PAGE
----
We stood there dumbfounded. How? What? Who? There were no answers. It still puzzles us to this day.
We had a roaring campfire that night!
In 2007 a mate and I took a slow journey from our place in South Australia to Darwin, driving all the dirt roads heading north until we hit the bitumen near the Roper River in the Northern Territory. My mate had flown down from his home in Darwin to accompany me on this journey.
We departed from the Flinders Ranges in mid-July and set off on a leisurely pace north along the Birdsville Track. We turned off that iconic road and crossed over at the Warburton Crossing to enter the eastern section of the Simpson Desert. Our journey took us further towards Poeppel Corner and along the French Line. Along the way we met up with a group from the City of Geelong in Victoria who were doing a similar zig-zag trek through the desert. In fact we caught up with them three times before the incident happened.
We had met the group again along the WAA Line where they came in from Lynnie Junction. I could tell it was them from their radio chatter. We let them go so as to wait for their dust to settle.We were within two kilometres from where we met the group and only minutes behind when we crested a dune and saw a brand new Nissan Patrol, spotlessly clean, and stationary on a claypan. The person must have seen our vehicle approaching as we crested the dunes in the late afternoon sun. The vehicle was seemingly waiting for us to pass. As mentioned, it was spotlessly clean. Even the wheels had no dust on them. We stopped as we drew alongside the vehicle and I spoke with the solo male driver who was immaculately dressed in denim clothes. He was well groomed and with his hair combed back into a pony-tail. I noticed that he did not have a dune flag nor any radio aerial on his bull-bar and asked him about that. He said that he had not had time to fit a dune flag to his vehicle. He also told us that he did not have any radios or for that matter a Satellite phone. He said that he was just out for a desert drive. I asked if he had spoken with the mob ahead of us. He said he had seen no one all day. I asked again and he stated emphatically that he had seen no one. We left it at that, said goodbye, and drove on. The following day I spoke with the group from Geelong at Purnie Bore, and they said that they had not seen the vehicle nor the driver at all. That would have been seemingly impossible as there was nowhere to turn off the track unless you ventured cross country. Strange. Very strange, indeed!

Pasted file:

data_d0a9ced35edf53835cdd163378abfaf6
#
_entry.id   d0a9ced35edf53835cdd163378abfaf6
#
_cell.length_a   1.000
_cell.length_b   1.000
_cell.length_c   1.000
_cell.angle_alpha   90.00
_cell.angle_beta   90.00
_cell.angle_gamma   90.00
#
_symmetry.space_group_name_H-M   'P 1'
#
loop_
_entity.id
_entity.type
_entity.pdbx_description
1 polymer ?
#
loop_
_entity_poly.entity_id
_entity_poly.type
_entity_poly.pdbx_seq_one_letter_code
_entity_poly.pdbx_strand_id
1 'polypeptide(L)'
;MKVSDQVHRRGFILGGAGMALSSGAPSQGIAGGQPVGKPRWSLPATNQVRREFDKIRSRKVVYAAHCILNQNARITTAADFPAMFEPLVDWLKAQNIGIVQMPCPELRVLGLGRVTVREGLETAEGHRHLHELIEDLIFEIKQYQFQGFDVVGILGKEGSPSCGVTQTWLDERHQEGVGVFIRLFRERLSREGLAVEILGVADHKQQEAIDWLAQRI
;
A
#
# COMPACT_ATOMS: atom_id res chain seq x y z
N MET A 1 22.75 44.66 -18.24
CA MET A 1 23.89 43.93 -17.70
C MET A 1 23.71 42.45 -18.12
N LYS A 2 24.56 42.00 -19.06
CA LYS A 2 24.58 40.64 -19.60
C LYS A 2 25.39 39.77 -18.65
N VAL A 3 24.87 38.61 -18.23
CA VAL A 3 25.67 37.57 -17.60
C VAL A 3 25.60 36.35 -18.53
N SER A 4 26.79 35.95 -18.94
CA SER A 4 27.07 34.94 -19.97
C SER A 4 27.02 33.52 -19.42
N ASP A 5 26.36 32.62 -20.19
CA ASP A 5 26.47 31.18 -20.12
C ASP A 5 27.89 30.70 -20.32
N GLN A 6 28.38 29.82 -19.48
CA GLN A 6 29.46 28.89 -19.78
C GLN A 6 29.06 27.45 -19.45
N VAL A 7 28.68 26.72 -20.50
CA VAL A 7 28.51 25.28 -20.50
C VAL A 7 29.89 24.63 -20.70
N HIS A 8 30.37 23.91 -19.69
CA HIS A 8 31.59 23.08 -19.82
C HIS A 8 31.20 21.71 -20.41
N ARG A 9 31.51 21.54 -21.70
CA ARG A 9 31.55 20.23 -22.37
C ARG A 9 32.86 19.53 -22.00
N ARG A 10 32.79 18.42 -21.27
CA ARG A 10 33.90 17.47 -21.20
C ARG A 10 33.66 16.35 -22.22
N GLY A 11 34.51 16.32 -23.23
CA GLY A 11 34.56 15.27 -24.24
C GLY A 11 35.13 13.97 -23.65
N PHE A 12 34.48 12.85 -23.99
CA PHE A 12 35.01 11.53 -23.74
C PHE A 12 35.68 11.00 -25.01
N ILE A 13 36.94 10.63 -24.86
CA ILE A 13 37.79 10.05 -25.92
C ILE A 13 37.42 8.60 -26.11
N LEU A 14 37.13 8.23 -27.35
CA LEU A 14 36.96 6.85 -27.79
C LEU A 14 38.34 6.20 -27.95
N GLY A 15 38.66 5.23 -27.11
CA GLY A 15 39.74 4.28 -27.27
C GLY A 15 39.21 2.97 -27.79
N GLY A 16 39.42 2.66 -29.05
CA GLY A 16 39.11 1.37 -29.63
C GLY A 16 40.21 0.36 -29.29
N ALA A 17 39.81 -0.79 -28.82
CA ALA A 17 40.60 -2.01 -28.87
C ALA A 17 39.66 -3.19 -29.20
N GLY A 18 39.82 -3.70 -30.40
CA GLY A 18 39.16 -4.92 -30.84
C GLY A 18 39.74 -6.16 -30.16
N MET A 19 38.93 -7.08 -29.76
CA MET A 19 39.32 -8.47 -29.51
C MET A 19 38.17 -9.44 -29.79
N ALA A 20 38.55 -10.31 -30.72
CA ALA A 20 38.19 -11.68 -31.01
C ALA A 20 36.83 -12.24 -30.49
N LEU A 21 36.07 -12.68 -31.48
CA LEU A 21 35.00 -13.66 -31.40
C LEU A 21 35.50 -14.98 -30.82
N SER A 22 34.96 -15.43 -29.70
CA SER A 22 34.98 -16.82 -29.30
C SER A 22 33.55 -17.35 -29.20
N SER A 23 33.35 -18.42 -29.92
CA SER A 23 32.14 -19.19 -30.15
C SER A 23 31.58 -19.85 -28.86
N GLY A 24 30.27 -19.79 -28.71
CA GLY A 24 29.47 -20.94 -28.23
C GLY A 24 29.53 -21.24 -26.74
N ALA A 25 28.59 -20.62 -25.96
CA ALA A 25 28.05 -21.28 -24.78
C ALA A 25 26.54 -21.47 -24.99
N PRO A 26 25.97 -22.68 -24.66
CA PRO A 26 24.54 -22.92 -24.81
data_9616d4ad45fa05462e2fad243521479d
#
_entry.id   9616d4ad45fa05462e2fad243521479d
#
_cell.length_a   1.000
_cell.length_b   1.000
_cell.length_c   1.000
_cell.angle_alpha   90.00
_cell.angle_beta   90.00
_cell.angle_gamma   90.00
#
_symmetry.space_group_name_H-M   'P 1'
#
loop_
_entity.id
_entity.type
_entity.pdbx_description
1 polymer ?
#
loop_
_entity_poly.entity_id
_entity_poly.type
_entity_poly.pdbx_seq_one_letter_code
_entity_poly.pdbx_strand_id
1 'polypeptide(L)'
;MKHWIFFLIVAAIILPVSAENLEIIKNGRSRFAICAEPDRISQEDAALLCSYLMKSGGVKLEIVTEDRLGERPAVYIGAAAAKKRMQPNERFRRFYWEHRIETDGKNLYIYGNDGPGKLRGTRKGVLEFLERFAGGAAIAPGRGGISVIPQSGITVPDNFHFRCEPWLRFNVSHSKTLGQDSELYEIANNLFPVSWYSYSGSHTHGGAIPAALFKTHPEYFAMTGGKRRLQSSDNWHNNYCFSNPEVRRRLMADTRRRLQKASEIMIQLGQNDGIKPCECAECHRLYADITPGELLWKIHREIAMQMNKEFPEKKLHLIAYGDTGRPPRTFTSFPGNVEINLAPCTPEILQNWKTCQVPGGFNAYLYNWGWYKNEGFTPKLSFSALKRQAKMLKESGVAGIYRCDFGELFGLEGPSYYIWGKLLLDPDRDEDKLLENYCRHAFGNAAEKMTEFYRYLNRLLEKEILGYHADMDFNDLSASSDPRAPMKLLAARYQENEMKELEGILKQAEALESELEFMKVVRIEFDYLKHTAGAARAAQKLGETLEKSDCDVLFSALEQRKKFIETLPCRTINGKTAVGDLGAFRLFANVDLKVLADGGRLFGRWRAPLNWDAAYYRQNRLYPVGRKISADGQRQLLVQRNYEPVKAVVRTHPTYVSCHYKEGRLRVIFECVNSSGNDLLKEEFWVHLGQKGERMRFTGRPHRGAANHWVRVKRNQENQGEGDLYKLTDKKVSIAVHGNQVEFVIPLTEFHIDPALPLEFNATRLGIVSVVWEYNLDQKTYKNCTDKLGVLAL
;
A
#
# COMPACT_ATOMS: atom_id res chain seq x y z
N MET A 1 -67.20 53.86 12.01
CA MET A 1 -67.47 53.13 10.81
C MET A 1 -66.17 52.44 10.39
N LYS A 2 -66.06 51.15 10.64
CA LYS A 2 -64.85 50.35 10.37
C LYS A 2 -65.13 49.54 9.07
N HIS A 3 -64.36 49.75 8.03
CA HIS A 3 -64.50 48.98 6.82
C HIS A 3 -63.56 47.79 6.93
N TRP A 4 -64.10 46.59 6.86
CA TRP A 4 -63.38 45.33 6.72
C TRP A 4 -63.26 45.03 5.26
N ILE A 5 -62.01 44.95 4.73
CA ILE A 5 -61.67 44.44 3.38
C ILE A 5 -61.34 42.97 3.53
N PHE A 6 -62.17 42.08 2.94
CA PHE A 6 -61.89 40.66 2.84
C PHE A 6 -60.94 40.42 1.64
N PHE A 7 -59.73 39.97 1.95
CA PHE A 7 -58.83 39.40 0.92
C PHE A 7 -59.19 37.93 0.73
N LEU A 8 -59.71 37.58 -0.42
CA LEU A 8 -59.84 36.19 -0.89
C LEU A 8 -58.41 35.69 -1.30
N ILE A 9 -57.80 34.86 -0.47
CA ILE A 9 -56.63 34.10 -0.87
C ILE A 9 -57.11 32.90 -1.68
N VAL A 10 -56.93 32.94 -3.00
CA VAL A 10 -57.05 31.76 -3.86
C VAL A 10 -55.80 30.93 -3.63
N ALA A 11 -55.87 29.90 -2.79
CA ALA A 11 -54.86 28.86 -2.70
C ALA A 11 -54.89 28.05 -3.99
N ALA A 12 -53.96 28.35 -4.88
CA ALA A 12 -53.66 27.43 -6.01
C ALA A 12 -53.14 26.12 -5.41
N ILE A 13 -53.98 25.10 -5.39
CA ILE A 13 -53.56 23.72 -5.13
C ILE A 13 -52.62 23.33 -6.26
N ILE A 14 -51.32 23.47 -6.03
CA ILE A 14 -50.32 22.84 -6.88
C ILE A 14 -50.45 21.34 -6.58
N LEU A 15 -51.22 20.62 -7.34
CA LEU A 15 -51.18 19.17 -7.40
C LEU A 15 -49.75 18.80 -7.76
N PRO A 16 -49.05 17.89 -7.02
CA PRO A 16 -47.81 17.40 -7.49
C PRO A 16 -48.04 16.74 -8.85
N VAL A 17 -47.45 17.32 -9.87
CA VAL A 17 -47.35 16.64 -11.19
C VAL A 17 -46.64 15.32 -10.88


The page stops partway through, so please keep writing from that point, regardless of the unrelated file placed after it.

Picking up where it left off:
Maybe these people have been crossing over in a time warp from the 5th dimension. Maybe in the time-space continuum there are indeed parallel worlds and that we may cross over into one another’s dimension inadvertently. Maybe the man with the pony-tail is the same man crossing my path like a guardian angel. Who knows?
It’s all a mystery………………………